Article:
Examining What Is Normal in Media Theatre’s ‘Next to Normal’

Ben Dibble as Dan with Krissy Fraelich as Diana in “Next To Normal” at The Media Theatre. Photo by Greg Carroccio

By Ellen Wilson Dilks

The Media Theatre continues their current season with a staging of a compelling and complex musical: Next to Normal, with book and lyrics by Brian Yorkey, and music by Tom Kitt. This Pulitzer Prize-winner runs to February 25th and is directed by Geoffrey Goldberg, with Ben Kapilow providing the musical direction. Philly favs Krissy Fraelich and Ben Dibble play the leads: Diana and Dan Goodman.

Next to Normal began as a 10-minute sketch about Electro-Shock Therapy in 1998. Entitled “Feeling Electric,” Kitt’s rock influenced short score and Yorkey’s incisive script were well received when presented at the BMI Lehman Engel Musical Theatre Workshop. After many more workshops, the musical ran at the New York Musical Theatre Festival in 2005. It opened on Broadway in April of 2009. In addition to the Pulitzer, Next to Normal won the Drama Desk Award and the Outer Critics Circle Award, as well as three Tony Awards. The musical explores the life of what initially seems like a typical suburban family. Dad Dan is an architect; his wife Diana is a housewife, and they have a teen-aged son and daughter…everything seems perfect… Soon, however, the family struggle is revealed—Mom has been battling manic depression for sixteen years.

Goldberg’s production is amazing from top to bottom. The vocals are powerful and the acting is superlative. The entire cast leaves their souls on the stage. You laugh along with them, you cry and you ache as this family’s struggles unfold. Goldberg is to be commended for his deft touch in guiding his ensemble through the story—and not allowing it to get maudlin or preachy.

The actors inhabit their roles beautifully. Patrick Ludt handles the dual roles of Dr. Madden and Dr. Fine with great versatility. Christian Infantino is daughter Natalie’s boyfriend Henry, bringing wonderful sensitivity to a high school slacker falling for a girl with so many challenges in her life. Molly Sorensen’s Natalie is grounded in such truth; for one so young, she totally captures her character’s angst. Another young performer to watch is Ronnie Keller, who plays Gabe—the couple’s son. We find out that he died as an infant, which triggered Diana’s illness. She sees him as an 18-year old in her delusions. Keller captivates, delivering a solid performance.

As husband and father Dan, Ben Dibble skillfully navigates his character’s ups and downs in handling his wife’s issues. He has been there for her throughout, but Dibble also gives us small glimpses of a man who is confused and troubled by his inability to make everything right—the way it used to be.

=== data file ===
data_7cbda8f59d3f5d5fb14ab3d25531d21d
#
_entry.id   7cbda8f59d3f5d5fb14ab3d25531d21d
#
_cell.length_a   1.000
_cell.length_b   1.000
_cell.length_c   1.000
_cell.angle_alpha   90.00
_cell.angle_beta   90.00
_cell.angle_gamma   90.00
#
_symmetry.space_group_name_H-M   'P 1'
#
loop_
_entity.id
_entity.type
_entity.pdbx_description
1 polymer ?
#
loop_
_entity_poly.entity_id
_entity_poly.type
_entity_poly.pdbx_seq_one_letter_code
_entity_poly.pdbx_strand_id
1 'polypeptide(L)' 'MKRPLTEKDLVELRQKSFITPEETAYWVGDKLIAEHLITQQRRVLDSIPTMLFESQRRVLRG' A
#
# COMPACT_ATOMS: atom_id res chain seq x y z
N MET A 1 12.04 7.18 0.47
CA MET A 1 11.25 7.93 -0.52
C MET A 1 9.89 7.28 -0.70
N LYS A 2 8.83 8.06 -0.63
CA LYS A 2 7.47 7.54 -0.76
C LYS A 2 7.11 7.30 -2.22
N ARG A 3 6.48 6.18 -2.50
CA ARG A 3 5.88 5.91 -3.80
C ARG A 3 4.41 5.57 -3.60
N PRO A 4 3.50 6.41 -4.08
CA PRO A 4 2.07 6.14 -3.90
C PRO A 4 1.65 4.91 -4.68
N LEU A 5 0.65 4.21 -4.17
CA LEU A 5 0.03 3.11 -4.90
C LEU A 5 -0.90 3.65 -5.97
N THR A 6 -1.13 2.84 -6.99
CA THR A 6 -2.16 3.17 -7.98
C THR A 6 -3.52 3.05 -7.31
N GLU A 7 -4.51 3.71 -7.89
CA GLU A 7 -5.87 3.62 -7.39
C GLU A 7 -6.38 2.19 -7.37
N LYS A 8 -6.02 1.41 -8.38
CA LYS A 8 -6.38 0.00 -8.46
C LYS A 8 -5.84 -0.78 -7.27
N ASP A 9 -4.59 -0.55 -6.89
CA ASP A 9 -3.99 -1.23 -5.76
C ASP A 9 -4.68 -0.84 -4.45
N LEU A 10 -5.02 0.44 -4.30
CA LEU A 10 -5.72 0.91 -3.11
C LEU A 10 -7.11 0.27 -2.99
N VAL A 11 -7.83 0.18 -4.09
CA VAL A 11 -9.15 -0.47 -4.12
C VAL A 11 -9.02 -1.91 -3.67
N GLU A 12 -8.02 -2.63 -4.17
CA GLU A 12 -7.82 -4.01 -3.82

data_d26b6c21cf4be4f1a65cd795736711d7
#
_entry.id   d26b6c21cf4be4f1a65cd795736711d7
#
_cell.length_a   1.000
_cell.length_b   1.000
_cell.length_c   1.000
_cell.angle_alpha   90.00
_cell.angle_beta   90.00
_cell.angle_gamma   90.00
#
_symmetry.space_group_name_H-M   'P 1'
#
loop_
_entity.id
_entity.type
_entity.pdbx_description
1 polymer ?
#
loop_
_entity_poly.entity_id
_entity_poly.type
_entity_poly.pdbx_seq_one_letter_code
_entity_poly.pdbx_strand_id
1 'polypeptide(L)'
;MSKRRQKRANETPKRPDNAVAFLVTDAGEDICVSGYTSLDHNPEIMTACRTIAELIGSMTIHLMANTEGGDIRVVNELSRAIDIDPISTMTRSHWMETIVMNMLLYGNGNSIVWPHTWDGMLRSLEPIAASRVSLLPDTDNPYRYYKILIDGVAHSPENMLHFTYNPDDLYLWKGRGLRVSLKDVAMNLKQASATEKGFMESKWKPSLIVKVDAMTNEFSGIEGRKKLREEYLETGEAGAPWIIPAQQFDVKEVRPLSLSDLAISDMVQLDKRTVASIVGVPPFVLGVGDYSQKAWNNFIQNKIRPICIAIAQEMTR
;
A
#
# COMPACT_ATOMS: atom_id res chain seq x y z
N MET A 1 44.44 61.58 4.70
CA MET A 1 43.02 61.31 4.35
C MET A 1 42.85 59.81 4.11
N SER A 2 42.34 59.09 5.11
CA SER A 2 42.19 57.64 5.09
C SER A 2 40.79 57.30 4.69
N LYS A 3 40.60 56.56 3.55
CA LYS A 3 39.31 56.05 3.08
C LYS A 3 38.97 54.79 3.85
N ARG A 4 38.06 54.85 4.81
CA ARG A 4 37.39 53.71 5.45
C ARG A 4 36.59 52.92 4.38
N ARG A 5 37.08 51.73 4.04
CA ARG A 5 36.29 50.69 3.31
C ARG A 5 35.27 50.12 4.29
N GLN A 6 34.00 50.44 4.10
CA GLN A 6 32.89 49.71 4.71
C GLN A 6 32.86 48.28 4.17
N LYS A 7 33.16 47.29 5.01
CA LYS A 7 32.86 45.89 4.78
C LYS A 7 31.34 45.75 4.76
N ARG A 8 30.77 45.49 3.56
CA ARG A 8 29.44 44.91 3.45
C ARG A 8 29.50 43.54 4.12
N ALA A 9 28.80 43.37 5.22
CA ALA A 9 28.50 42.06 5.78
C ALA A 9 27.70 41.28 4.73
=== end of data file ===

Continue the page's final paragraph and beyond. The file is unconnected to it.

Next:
The anchor of the production is Krissy Fraelich’s gut-wrenching performance as Diane. Fraelich bares her soul taking the audience on Diana’s journey. She fearlessly shows us the full range of what being bi-polar can be. Pulling the audience skillfully into Diana’s world, Fraelich doesn’t apologize or equivocate in her commitment to the role.

The technical aspects are equally strong. Kyle Brylczyk’s multi-level set is simple, yet provides Goldberg with the ability to fluidly stage the production and keep the flow going. Steven Spera has provided a lighting design the places focus where needed, while Lexa Grace has given the cast great costumes that help define the family. Additional sound design was created by Carl Park, while Christine Gaydos executed the many props needed. Not to be overlooked for sure is Ben Kapilow. His musical direction powerfully moves the story forward. Ably assisting him is a talented orchestra: Nero Catalano (guitar), Set Rodriguez (violin/keyboard 2), Joshua Neale (bass), Richard Jones (cello), Kanako Omae Neale (drums).

I have to say, I don’t stand at the end of performances often—I strongly feel it has to be something that has truly transported me before I bestow what I consider to be the ultimate honor in the theatre. I stood at the end of Next to Normal.

Everyone handles this difficult subject with such heartfelt sensitivity; it will open many people’s eyes to the struggles of the mentally ill and their loved ones. Hopefully, it will also reduce the stigma and give folks the okay to seek treatment. There should be no judgement in admitting sometimes you just can’t cope. I highly recommend seeing this production.

If You Go: Performances run to February 25 at varying times. The Media Theatre is located at 104 E. State Street in Media, PA 19063. Tickets and additional info are available online at www.mediatheatre.org  Patrons can reach the box Office at 610-891-0100.